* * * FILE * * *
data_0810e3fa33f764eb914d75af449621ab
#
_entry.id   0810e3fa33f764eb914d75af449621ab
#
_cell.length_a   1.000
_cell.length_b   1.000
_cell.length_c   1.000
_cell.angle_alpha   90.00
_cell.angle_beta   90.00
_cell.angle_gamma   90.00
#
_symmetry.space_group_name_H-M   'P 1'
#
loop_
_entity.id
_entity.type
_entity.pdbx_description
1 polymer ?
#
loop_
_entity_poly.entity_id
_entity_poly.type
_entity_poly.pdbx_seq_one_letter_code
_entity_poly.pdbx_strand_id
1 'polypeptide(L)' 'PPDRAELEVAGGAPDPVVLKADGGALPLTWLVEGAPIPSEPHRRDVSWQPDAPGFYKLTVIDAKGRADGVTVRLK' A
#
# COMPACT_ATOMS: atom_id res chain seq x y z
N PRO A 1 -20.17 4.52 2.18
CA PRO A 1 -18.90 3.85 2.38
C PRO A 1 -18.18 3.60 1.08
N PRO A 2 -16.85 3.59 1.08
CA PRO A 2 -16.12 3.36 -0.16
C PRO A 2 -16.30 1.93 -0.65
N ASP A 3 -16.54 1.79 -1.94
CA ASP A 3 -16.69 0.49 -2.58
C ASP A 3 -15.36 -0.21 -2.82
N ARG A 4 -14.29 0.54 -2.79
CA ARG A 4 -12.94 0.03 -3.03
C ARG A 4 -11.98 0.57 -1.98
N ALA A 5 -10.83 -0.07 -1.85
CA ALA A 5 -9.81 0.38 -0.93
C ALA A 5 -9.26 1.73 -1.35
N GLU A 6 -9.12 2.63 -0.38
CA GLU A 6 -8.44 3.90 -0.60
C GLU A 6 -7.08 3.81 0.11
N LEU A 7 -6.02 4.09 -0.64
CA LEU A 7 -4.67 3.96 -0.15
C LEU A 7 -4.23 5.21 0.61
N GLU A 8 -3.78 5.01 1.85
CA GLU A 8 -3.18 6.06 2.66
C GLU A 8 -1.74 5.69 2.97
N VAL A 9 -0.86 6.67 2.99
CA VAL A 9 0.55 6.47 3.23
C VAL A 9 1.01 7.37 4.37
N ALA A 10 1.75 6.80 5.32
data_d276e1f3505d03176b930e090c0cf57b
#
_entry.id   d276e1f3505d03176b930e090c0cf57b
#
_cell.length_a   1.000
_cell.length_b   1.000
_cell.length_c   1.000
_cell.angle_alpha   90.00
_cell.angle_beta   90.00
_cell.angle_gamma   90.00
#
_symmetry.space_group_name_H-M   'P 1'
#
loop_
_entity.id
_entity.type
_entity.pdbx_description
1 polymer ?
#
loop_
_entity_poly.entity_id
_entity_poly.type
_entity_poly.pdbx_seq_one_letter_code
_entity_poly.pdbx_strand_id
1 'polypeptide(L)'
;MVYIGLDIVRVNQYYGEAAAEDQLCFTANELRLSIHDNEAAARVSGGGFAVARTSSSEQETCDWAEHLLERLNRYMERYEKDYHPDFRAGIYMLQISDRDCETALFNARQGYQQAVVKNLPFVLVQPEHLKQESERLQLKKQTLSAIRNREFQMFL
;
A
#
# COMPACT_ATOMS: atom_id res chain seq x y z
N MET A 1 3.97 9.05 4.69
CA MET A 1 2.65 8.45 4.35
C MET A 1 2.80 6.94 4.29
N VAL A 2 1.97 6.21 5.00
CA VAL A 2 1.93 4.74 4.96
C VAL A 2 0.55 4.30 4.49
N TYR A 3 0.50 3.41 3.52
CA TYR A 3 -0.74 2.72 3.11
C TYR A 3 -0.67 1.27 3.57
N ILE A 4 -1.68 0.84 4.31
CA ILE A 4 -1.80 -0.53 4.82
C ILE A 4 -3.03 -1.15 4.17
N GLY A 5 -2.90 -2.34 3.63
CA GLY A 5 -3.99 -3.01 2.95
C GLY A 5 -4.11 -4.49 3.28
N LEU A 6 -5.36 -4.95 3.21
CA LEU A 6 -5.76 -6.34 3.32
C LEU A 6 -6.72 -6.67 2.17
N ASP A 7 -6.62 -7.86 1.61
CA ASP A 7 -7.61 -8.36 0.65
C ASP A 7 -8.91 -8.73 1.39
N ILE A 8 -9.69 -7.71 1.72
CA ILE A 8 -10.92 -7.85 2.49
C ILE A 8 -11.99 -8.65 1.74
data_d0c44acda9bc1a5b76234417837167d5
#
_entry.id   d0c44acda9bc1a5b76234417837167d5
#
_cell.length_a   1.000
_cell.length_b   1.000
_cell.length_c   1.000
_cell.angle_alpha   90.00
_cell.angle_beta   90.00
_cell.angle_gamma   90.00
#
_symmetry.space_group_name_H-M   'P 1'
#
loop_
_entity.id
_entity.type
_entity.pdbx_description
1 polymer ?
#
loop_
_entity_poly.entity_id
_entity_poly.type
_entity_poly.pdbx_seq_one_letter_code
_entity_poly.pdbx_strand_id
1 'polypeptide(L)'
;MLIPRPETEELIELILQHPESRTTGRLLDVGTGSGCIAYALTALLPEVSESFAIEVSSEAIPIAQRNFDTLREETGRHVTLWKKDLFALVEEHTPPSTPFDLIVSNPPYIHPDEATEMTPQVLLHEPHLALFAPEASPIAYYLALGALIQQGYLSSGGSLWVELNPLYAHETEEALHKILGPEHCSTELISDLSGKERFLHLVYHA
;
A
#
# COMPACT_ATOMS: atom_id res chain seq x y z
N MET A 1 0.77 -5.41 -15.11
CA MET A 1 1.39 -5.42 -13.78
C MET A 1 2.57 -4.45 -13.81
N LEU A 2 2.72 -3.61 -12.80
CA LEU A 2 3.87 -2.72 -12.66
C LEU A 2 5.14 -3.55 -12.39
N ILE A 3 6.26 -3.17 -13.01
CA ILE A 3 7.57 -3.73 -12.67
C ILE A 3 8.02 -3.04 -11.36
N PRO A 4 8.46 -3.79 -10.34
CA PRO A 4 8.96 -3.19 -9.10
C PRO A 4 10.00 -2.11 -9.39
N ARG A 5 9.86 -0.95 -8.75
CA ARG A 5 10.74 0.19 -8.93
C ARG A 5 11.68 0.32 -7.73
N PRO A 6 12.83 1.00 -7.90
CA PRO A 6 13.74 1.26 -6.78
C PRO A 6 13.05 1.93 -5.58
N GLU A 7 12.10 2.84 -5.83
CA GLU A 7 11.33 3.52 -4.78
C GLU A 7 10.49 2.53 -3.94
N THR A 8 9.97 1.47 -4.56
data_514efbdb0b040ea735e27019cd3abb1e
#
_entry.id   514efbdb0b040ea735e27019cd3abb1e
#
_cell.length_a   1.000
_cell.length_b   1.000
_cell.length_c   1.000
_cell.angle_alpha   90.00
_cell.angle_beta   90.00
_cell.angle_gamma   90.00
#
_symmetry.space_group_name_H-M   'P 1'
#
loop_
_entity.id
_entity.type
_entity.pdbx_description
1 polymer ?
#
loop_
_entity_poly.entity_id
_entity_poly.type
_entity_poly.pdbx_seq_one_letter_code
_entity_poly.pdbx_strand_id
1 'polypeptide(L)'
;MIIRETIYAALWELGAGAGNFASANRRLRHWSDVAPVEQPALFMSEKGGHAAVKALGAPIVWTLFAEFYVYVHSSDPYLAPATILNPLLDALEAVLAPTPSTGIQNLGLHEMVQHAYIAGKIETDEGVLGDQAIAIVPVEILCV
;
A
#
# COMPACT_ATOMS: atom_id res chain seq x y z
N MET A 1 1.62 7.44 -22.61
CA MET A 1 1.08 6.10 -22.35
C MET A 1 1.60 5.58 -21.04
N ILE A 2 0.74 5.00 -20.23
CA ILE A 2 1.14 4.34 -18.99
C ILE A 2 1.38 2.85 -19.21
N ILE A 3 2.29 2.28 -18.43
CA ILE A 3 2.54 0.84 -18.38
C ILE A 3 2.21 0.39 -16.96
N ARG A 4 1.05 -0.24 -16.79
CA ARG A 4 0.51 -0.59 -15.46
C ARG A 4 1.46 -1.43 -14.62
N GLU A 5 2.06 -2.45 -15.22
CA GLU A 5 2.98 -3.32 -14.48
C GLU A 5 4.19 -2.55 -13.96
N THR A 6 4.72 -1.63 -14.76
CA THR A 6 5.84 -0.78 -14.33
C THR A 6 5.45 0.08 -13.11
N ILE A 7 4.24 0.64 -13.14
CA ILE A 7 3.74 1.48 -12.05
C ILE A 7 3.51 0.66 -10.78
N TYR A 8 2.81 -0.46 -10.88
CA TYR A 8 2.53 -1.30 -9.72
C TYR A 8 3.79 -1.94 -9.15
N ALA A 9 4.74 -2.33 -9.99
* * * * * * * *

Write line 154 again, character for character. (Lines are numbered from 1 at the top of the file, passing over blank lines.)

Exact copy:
C ARG A 5 11.68 0.32 -7.73